A goal of Option B would be to keep as many people alive a possible.  That might also be a goal of Option A, but with the larger goal of maintaining a social order that can see us through a horrible event.

The two options suggest different behaviors as well, at least for some.  For example, if you can avoid the virus all together (Option B), and particularly if you are vulnerable, then you should minimize your risk. 

But, if you can't avoid the virus and will eventually get it no matter what you do unless you live permanently as a hermit (Option A), then you might engage in more risk.  Some might go so far as to try to get it and get past the crisis, some of those because they are taking the chance of being in the large percentage that is asymptomatic and some for other reasons.   Some might conclude that if they have a good chance of getting sick and dying, then they will want to enjoy their life and not be stuck at home.  I've had a 95 year old say as much to me acknowledging that they don't have that much longer to live regardless.

In some of the classic pandemic literature you see that the worse the crisis became that  some people began to live more openly, enjoying life precisely because the times were grim and there was risk that they would not survive.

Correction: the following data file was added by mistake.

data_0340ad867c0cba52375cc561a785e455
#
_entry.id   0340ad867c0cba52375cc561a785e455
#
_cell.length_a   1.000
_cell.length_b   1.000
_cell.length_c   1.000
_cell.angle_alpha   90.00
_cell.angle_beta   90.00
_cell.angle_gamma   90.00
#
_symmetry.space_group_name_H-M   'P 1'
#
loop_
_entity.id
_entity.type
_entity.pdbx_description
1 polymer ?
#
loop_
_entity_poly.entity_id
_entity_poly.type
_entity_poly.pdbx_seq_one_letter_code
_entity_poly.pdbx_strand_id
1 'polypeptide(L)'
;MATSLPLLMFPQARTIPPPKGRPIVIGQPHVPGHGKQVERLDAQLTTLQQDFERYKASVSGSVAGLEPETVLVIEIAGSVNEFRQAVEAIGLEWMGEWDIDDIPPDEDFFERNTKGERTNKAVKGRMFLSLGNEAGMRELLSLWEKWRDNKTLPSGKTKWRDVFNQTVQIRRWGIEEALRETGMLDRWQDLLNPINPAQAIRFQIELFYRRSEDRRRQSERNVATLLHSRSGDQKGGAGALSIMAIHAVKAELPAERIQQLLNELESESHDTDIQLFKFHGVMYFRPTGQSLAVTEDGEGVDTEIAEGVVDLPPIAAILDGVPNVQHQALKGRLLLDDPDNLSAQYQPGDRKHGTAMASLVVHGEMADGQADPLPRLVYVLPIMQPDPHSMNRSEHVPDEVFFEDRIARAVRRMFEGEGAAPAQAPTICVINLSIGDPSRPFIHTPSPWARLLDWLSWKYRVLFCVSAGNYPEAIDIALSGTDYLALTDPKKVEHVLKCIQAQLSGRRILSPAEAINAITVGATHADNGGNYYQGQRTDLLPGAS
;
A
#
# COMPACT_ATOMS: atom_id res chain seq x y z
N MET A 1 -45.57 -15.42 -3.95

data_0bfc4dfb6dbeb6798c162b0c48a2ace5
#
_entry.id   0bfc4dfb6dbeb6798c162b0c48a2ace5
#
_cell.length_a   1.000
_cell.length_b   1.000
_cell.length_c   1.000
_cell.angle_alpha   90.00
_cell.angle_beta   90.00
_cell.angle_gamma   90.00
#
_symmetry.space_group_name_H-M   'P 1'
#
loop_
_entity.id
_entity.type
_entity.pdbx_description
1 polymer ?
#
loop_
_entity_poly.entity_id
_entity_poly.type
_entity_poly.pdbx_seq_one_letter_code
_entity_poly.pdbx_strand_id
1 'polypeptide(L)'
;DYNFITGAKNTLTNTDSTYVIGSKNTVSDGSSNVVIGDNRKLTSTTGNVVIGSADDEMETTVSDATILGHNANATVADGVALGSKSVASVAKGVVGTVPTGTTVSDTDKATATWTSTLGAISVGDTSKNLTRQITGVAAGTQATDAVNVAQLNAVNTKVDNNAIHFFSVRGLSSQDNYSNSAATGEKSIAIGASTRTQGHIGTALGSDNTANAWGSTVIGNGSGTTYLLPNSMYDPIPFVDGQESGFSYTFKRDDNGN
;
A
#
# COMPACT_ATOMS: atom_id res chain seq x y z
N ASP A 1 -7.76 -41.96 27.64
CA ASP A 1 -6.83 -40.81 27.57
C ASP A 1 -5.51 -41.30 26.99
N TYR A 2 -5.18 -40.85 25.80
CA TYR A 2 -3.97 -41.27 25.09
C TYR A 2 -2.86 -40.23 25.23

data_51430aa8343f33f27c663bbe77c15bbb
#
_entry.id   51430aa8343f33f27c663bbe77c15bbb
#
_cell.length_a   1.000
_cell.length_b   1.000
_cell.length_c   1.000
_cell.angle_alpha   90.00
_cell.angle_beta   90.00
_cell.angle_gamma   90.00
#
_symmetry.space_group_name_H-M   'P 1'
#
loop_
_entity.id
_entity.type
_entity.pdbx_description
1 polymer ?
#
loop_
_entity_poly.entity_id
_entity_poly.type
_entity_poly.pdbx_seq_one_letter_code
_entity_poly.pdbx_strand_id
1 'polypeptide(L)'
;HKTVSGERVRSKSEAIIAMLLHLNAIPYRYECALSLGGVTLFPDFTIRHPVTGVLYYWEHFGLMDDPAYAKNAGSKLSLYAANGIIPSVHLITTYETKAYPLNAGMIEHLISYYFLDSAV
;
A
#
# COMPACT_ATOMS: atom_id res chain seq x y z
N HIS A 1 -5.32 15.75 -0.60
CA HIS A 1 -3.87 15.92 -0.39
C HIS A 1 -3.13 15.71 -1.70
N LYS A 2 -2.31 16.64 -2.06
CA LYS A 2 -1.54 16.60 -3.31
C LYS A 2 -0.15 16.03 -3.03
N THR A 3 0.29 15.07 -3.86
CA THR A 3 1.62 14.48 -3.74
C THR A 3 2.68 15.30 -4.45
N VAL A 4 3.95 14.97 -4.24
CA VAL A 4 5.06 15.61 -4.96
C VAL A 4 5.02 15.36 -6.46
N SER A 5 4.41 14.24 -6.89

Of course, even on Option A, some will try to hold off on running the risks of being exposed till a better treatment is available. 

Note: John Rawls developed the veil of ignorance to be a thought experiment, but here we are in a real life version.

On Option B many normal social functions would be curtailed for a longer period of time.  On Option A they would not, as they would be needed to help through the crisis.  On Option A  you will want more social solidarity in order to help with the care and grieving.  For example, I think of my institution--the church.  If a great deal of illness and death is inevitable, then you will want the church engaging in all of its functions of care and support and performing its rituals of grief and consolation.  

Another example, some of the leading choral music organizations last week recommended that choral singing largely be avoided until this is a vaccine in order to minimize infection.  But that approach only makes sense if you are confident that Option B is correct.  If Option A is correct, then singing together will be an important part of human solidarity helping the grieving through the crisis.